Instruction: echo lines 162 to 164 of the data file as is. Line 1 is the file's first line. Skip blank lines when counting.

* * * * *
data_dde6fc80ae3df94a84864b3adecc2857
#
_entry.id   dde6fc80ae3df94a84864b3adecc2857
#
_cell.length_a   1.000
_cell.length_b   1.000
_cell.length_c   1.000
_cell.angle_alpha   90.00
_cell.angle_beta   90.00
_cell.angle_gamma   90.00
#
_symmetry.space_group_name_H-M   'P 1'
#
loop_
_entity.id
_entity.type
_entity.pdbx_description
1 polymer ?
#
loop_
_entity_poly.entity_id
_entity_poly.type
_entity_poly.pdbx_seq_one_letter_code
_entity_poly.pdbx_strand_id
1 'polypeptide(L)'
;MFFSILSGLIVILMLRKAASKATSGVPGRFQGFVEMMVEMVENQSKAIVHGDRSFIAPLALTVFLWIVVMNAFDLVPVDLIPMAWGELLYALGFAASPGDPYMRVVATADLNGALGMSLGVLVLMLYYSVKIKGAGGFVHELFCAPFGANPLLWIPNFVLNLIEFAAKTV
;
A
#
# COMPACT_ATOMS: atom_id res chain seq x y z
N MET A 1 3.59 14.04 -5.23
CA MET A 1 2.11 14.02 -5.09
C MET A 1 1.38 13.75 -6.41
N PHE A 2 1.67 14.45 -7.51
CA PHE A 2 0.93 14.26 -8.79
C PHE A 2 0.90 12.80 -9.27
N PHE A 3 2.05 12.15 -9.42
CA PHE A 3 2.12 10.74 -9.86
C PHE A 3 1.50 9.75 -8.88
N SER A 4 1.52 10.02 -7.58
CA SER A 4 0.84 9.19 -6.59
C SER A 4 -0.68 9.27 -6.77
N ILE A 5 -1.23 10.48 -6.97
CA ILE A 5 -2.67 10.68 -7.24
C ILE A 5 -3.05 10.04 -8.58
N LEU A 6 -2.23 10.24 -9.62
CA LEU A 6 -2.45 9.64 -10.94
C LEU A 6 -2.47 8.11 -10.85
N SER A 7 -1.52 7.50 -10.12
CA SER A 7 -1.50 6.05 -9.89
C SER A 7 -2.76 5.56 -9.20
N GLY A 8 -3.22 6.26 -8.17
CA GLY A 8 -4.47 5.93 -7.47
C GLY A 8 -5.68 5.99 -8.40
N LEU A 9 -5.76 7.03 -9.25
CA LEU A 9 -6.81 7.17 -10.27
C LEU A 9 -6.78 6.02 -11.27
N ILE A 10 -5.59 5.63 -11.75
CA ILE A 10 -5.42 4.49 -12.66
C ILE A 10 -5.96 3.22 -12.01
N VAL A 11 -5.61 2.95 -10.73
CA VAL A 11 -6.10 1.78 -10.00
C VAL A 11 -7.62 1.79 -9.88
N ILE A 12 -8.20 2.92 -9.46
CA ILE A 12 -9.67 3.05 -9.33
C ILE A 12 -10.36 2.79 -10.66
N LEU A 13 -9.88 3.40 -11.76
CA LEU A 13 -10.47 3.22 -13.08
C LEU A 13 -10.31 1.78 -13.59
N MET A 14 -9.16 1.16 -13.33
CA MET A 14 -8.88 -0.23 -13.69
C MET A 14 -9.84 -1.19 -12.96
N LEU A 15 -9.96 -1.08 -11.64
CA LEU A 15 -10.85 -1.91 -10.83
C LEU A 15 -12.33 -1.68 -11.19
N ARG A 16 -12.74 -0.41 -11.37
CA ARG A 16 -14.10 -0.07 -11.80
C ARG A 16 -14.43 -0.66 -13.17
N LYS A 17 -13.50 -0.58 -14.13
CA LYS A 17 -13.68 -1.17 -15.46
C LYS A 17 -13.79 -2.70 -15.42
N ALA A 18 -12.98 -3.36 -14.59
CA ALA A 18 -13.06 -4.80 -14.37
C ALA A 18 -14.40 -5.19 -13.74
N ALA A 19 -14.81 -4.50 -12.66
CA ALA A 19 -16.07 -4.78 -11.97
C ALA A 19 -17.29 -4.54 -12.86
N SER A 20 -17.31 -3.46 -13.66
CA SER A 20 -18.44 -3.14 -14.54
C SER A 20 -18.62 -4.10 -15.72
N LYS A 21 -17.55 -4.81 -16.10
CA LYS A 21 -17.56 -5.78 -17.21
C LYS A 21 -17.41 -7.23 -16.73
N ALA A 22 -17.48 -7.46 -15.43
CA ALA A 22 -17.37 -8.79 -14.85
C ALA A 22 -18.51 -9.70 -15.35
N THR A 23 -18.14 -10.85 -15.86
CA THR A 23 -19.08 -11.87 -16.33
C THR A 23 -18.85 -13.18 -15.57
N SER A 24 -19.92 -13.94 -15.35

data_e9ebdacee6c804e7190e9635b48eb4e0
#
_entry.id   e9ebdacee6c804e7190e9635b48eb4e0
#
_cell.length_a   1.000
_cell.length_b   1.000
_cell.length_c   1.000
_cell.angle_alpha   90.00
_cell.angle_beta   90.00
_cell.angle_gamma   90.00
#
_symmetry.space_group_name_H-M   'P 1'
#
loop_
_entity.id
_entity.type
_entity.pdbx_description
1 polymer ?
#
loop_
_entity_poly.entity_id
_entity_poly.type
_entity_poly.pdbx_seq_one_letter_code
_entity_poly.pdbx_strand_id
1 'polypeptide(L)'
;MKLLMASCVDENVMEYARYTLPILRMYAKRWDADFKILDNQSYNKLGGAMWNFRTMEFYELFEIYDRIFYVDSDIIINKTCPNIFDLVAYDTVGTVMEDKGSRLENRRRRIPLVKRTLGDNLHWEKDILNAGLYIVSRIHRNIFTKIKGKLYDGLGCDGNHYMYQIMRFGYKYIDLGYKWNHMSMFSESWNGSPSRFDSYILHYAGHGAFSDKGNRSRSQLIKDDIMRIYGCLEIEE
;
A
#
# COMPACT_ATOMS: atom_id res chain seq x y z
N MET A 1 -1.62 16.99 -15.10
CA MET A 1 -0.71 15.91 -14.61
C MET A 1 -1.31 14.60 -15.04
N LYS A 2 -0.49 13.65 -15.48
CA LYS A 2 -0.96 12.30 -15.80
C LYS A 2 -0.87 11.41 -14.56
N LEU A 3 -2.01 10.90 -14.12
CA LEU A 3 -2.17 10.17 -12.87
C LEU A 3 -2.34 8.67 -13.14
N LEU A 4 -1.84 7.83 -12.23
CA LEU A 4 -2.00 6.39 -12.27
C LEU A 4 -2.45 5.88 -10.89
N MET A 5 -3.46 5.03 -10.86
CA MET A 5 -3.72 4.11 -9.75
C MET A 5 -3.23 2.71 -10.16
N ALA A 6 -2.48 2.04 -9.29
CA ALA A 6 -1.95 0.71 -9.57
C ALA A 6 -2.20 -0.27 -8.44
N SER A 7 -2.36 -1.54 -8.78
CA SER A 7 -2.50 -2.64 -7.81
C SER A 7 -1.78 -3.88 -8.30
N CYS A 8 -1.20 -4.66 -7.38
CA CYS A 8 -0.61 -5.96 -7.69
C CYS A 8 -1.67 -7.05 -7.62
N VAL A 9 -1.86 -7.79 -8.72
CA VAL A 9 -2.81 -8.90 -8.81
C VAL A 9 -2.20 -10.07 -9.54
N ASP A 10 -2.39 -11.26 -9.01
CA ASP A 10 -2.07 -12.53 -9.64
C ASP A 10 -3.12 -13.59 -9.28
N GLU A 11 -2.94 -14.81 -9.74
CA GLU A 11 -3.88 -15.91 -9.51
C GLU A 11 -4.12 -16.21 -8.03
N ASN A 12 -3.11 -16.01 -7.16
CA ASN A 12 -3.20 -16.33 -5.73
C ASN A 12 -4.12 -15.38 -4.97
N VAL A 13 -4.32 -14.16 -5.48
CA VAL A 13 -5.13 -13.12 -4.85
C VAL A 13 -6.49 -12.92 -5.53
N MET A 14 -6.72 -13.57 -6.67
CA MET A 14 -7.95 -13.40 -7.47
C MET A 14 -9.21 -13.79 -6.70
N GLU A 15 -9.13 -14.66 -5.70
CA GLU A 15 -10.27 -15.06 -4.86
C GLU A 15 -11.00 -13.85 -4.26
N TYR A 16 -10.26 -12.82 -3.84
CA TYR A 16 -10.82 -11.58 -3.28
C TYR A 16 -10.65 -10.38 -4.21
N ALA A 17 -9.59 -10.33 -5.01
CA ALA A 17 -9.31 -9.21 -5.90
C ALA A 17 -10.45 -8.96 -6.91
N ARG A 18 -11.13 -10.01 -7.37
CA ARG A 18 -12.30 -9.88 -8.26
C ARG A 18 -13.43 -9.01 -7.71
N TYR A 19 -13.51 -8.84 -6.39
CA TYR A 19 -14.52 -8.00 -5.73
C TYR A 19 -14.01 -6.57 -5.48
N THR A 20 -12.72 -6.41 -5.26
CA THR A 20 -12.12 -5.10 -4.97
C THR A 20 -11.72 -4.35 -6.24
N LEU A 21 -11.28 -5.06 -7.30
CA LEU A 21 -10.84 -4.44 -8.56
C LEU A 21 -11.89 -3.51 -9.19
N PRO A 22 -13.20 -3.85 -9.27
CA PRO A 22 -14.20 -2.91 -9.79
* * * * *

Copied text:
CA GLU A 11 -3.88 -15.91 -9.51
C GLU A 11 -4.12 -16.21 -8.03
N ASN A 12 -3.11 -16.01 -7.16